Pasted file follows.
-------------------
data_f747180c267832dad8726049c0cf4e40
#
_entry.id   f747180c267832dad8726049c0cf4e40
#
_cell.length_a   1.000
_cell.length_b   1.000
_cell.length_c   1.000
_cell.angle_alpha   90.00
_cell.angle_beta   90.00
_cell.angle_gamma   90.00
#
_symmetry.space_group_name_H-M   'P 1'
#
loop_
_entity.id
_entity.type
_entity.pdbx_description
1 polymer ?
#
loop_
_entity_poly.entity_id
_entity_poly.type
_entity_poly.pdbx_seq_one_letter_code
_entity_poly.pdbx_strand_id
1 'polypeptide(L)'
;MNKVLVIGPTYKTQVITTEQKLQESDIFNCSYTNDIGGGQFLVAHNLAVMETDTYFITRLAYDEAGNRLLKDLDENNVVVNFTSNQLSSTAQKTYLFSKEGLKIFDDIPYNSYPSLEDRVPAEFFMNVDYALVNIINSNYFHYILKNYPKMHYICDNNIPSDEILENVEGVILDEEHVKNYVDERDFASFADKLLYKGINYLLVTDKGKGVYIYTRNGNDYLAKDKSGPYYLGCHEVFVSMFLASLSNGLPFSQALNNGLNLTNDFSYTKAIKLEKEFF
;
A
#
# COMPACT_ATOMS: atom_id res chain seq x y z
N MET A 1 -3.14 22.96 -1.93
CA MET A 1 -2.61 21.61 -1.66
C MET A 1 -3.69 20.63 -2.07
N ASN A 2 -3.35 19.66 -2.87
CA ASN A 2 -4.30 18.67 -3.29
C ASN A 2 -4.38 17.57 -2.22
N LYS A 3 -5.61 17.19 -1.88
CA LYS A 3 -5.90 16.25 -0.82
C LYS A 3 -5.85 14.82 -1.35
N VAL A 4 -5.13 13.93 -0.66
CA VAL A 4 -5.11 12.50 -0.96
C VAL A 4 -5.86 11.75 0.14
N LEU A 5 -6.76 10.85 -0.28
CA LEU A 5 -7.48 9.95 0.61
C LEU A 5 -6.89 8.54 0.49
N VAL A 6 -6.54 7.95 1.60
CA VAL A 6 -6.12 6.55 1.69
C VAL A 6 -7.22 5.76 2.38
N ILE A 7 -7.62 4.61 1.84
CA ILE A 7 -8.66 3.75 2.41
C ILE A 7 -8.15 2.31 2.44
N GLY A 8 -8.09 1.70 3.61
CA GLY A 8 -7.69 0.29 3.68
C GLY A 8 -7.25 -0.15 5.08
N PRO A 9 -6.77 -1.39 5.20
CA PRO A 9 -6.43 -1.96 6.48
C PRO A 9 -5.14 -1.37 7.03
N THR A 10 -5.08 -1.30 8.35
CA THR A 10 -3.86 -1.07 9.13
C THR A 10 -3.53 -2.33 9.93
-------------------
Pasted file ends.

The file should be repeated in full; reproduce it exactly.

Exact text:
data_f747180c267832dad8726049c0cf4e40
#
_entry.id   f747180c267832dad8726049c0cf4e40
#
_cell.length_a   1.000
_cell.length_b   1.000
_cell.length_c   1.000
_cell.angle_alpha   90.00
_cell.angle_beta   90.00
_cell.angle_gamma   90.00
#
_symmetry.space_group_name_H-M   'P 1'
#
loop_
_entity.id
_entity.type
_entity.pdbx_description
1 polymer ?
#
loop_
_entity_poly.entity_id
_entity_poly.type
_entity_poly.pdbx_seq_one_letter_code
_entity_poly.pdbx_strand_id
1 'polypeptide(L)'
;MNKVLVIGPTYKTQVITTEQKLQESDIFNCSYTNDIGGGQFLVAHNLAVMETDTYFITRLAYDEAGNRLLKDLDENNVVVNFTSNQLSSTAQKTYLFSKEGLKIFDDIPYNSYPSLEDRVPAEFFMNVDYALVNIINSNYFHYILKNYPKMHYICDNNIPSDEILENVEGVILDEEHVKNYVDERDFASFADKLLYKGINYLLVTDKGKGVYIYTRNGNDYLAKDKSGPYYLGCHEVFVSMFLASLSNGLPFSQALNNGLNLTNDFSYTKAIKLEKEFF
;
A
#
# COMPACT_ATOMS: atom_id res chain seq x y z
N MET A 1 -3.14 22.96 -1.93
CA MET A 1 -2.61 21.61 -1.66
C MET A 1 -3.69 20.63 -2.07
N ASN A 2 -3.35 19.66 -2.87
CA ASN A 2 -4.30 18.67 -3.29
C ASN A 2 -4.38 17.57 -2.22
N LYS A 3 -5.61 17.19 -1.88
CA LYS A 3 -5.90 16.25 -0.82
C LYS A 3 -5.85 14.82 -1.35
N VAL A 4 -5.13 13.93 -0.66
CA VAL A 4 -5.11 12.50 -0.96
C VAL A 4 -5.86 11.75 0.14
N LEU A 5 -6.76 10.85 -0.28
CA LEU A 5 -7.48 9.95 0.61
C LEU A 5 -6.89 8.54 0.49
N VAL A 6 -6.54 7.95 1.60
CA VAL A 6 -6.12 6.55 1.69
C VAL A 6 -7.22 5.76 2.38
N ILE A 7 -7.62 4.61 1.84
CA ILE A 7 -8.66 3.75 2.41
C ILE A 7 -8.15 2.31 2.44
N GLY A 8 -8.09 1.70 3.61
CA GLY A 8 -7.69 0.29 3.68
C GLY A 8 -7.25 -0.15 5.08
N PRO A 9 -6.77 -1.39 5.20
CA PRO A 9 -6.43 -1.96 6.48
C PRO A 9 -5.14 -1.37 7.03
N THR A 10 -5.08 -1.30 8.35
CA THR A 10 -3.86 -1.07 9.13
C THR A 10 -3.53 -2.33 9.93